How Much Do You Know About Fiber Connectors
Fiber connector is an inseparable part for connecting optic fiber with network devices. An optical fiber connector terminates the end of an optical fiber, and enables quicker connection and disconnection than splicing. The connectors mechanically couple and align the cores of fibers so light can pass. Without fiber connector, data can not be easily transmitted, therefore it is a better way for fiber optic transmission. But how much do you know about it?
Four Commonly Used Fiber Connectors
Here is the introduction to some commonly used fiber connectors:
SC Connector SC connector, being square, has a nickname of “Square Connector”, which some people believe to be the correct name, rather than the more official name of “Subscriber Connector”. Other terms often used for SC connectors are “Set and Click” and “Stab and Click”. It is a snap-in connector used for high performance transmission. First invented by Nippon Telegraph and Telephone (NTT) in 1980s. SC connector has a 2.5mm ceramic ferrule for providing accurate alignment. It is now one of the most popular connectors in the world because of its cheaper price, easier push-off installation, high-temperature and high-pressure resistance.
LC Connector As a widely used fiber optic connector for jointing equipment with optic fiber, the LC connector solution was developed in response to customer needs for smaller and easier-to-use fiber optic connectivity. LC stands for “Lucent Connector”, and sometimes to be called as “Little Connector”. The shape of LC looks like SC connector but is usually considered to be the replacement of SC connector due to a 1.25mm ferrule, which is only half the size of SC connector. LC connector is available for the push-pull function which is convenient for installation and uninstallation and is favored for single-mode.
ST Connector ST connector refers to having a “Straight Tip” because of its tipped shape on the top. Other names including “Set and Twist”, “Stab and Twist”, and “Single Twist” are referring to how it is inserted. It is a quick release bayonet style connector with a 2.5mm keyed ferrule. Developed by American Telephone & Telegraph (AT&T), ST connector is thought to be the first actual standard connector for most commercial wiring which took the leading role of industry in the late 80s and early 90s. But due to its usage limitation for single-mode fiber and FTTH, it is less welcomed than before.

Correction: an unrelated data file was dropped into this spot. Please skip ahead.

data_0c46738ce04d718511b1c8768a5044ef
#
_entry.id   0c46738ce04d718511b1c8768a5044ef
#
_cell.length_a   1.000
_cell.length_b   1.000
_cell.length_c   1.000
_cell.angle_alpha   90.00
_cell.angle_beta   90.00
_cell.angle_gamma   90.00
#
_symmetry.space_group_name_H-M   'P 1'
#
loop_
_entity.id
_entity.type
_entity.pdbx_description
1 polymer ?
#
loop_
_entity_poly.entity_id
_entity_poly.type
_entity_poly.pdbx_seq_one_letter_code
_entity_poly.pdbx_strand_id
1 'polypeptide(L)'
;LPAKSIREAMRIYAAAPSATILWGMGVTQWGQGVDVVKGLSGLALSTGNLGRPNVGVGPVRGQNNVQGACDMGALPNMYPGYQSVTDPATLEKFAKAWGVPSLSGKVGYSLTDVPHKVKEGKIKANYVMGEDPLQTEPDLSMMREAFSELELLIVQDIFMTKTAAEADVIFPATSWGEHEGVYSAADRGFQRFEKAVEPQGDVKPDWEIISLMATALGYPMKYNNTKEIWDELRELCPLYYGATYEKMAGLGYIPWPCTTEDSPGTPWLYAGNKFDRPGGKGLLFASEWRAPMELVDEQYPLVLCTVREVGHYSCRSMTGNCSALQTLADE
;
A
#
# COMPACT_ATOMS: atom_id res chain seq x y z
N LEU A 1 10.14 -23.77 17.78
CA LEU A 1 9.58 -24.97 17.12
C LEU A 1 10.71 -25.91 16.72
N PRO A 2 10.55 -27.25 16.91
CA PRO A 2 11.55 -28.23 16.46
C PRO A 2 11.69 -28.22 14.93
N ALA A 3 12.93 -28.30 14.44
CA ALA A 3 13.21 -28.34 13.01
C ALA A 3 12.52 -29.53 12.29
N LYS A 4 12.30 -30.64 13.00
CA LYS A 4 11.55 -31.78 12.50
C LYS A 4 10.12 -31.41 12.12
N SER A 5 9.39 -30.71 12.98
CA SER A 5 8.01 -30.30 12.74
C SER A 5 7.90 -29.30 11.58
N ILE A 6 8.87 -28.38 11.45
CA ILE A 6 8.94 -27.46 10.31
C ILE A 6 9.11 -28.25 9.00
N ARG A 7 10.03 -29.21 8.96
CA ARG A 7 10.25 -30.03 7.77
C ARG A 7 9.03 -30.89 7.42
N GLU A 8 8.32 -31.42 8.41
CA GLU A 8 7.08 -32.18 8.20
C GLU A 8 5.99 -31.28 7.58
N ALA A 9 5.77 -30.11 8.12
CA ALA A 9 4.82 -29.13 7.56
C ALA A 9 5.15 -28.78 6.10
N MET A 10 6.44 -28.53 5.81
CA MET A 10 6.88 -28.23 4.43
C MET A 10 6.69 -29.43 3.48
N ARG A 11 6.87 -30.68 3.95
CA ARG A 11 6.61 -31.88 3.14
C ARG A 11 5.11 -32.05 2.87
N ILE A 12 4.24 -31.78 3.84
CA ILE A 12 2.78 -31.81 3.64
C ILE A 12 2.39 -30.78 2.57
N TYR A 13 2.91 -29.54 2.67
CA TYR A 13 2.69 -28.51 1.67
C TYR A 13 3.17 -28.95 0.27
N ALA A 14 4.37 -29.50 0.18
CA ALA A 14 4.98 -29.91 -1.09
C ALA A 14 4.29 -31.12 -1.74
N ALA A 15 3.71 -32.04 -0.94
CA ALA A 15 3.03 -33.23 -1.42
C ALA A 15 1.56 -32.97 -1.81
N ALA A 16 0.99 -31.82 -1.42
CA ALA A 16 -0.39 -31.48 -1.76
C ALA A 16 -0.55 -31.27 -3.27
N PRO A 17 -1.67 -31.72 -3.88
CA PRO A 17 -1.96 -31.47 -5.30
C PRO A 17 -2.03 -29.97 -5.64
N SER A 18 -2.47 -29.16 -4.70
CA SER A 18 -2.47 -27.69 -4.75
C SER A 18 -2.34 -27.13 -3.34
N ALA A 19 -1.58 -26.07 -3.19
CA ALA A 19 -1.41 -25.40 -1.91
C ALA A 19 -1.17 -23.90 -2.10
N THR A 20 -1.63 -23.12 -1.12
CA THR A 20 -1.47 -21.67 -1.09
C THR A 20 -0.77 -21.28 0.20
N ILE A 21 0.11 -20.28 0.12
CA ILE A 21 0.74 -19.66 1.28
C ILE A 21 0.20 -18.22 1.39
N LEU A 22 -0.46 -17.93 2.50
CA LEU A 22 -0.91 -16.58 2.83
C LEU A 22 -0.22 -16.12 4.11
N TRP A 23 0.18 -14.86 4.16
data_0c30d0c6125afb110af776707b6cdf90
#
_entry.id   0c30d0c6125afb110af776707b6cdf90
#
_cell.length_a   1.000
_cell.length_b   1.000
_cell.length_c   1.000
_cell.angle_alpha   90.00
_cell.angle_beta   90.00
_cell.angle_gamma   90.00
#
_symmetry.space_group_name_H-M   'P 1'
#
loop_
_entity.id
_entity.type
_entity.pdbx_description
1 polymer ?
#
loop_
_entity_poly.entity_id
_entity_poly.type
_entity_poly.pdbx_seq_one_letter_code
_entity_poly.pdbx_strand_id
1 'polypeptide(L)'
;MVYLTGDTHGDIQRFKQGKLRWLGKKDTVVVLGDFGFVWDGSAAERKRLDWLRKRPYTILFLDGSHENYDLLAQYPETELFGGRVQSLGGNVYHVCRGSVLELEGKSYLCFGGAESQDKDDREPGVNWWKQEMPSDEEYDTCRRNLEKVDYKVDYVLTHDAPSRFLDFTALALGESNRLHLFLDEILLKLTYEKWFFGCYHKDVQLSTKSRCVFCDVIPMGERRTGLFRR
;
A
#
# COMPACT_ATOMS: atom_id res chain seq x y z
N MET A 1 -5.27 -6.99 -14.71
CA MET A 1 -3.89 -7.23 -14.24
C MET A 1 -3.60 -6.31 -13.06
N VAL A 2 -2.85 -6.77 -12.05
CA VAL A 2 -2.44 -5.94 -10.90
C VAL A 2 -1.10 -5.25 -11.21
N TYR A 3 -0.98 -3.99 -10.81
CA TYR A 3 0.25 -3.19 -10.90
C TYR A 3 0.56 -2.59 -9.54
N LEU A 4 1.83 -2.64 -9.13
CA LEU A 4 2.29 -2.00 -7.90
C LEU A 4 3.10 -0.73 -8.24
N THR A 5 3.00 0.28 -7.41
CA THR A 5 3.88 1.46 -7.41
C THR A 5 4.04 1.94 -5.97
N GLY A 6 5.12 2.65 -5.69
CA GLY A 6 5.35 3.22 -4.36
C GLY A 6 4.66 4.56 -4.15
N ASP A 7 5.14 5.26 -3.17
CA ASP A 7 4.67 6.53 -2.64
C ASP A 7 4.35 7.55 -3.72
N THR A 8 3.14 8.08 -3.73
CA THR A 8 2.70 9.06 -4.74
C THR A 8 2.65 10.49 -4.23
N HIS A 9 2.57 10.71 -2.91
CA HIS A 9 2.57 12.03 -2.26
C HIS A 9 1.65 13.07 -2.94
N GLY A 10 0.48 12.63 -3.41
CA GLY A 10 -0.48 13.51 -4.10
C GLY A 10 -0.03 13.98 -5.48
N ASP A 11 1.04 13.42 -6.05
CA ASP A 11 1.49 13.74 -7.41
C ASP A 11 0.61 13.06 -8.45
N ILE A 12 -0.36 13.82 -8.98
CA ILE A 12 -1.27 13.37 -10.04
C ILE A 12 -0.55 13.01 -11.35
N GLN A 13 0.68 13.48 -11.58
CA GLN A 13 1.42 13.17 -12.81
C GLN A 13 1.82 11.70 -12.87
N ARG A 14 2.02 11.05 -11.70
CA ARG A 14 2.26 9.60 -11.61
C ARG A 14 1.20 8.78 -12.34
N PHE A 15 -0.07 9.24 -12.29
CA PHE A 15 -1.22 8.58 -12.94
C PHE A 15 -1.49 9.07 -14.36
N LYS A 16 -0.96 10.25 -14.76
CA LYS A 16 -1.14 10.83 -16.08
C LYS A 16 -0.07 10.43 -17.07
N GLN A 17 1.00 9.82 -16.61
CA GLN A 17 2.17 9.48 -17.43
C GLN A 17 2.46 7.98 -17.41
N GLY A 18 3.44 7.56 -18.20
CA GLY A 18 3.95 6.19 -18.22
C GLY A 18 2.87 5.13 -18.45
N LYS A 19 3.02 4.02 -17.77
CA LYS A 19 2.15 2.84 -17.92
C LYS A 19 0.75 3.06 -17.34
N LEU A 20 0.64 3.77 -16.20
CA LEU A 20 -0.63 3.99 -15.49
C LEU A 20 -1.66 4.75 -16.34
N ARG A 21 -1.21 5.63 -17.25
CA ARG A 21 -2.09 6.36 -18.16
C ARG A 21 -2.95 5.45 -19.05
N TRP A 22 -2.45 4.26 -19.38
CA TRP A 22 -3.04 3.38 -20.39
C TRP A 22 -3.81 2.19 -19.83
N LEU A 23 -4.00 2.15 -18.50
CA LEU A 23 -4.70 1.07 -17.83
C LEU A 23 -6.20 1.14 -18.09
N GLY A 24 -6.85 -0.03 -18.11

FC Connector FC connector is short for “Ferrule Connector” or “Fiber Channel”. It is a screw coupling type connector with 2.5mm ferrule which was also the first optical fiber connector to use a ceramic ferrule. The FC standard is made for NTT installations, developed by Nippon Electric Co. (NEC). But since the growth of SC and LC connectors, its usage has been declined.
The application of fiber optic connectors can reach various aspects of the telecommunication industry. They are applied to the quicker connection and disconnection between optic fiber and equipment, and different types connectors also have different practical areas. SC connector is widely used in datacom and telecom, Gigabit-Capable PON (GPON), Ethernet Passive Optical Network (EPON), GBIC offering an excellent packing density. And LC connector is replacing SC connector for the high-density connection on small form-factor pluggable transceivers, such as SFP, SFP+ and XFP transceivers. ST connector is usually used for short distance applications and long line systems in datacom and telecom premise installation and test lab. With the screw-on connection, FC connector is suitable for datacom, telecom, measurement equipment, single-mode lasers, especially for high vibration environments for that the spring-loaded ferrule can be firmly mated.
On the whole, different types of fiber connectors provide an easier and quicker solution for connecting and disconnecting the optic fiber with network devices. Fiberstore provides cost-effective but high quality connectors with many different choices, you can find any type of fiber connectors you want in the website. So what are you waiting for? Please come to FS.COM to start your new shopping journey.
The article originates from http://www.chinacablesbuy.com/how-much-do-you-know-about-fiber-connectors.html.